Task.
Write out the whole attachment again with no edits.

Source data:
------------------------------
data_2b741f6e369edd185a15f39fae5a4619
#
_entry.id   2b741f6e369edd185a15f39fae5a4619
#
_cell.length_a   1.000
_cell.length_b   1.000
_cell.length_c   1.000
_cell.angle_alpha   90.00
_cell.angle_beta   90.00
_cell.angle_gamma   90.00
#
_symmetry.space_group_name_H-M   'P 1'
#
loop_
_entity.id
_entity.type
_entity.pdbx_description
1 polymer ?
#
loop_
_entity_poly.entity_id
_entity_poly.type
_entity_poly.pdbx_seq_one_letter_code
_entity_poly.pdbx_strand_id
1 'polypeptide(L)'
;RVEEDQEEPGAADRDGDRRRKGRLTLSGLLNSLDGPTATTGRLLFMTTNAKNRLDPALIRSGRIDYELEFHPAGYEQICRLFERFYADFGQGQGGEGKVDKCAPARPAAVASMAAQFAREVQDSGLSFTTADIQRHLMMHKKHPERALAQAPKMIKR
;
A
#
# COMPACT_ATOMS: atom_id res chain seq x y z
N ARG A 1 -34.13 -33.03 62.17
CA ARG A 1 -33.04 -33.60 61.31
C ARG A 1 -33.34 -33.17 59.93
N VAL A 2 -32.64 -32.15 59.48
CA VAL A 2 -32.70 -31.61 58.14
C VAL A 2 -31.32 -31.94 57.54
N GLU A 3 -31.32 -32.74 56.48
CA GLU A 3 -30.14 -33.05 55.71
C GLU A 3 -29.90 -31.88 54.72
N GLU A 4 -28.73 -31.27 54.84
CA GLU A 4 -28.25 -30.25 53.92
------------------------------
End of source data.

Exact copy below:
data_2b741f6e369edd185a15f39fae5a4619
#
_entry.id   2b741f6e369edd185a15f39fae5a4619
#
_cell.length_a   1.000
_cell.length_b   1.000
_cell.length_c   1.000
_cell.angle_alpha   90.00
_cell.angle_beta   90.00
_cell.angle_gamma   90.00
#
_symmetry.space_group_name_H-M   'P 1'
#
loop_
_entity.id
_entity.type
_entity.pdbx_description
1 polymer ?
#
loop_
_entity_poly.entity_id
_entity_poly.type
_entity_poly.pdbx_seq_one_letter_code
_entity_poly.pdbx_strand_id
1 'polypeptide(L)'
;RVEEDQEEPGAADRDGDRRRKGRLTLSGLLNSLDGPTATTGRLLFMTTNAKNRLDPALIRSGRIDYELEFHPAGYEQICRLFERFYADFGQGQGGEGKVDKCAPARPAAVASMAAQFAREVQDSGLSFTTADIQRHLMMHKKHPERALAQAPKMIKR
;
A
#
# COMPACT_ATOMS: atom_id res chain seq x y z
N ARG A 1 -34.13 -33.03 62.17
CA ARG A 1 -33.04 -33.60 61.31
C ARG A 1 -33.34 -33.17 59.93
N VAL A 2 -32.64 -32.15 59.48
CA VAL A 2 -32.70 -31.61 58.14
C VAL A 2 -31.32 -31.94 57.54
N GLU A 3 -31.32 -32.74 56.48
CA GLU A 3 -30.14 -33.05 55.71
C GLU A 3 -29.90 -31.88 54.72
N GLU A 4 -28.73 -31.27 54.84
CA GLU A 4 -28.25 -30.25 53.92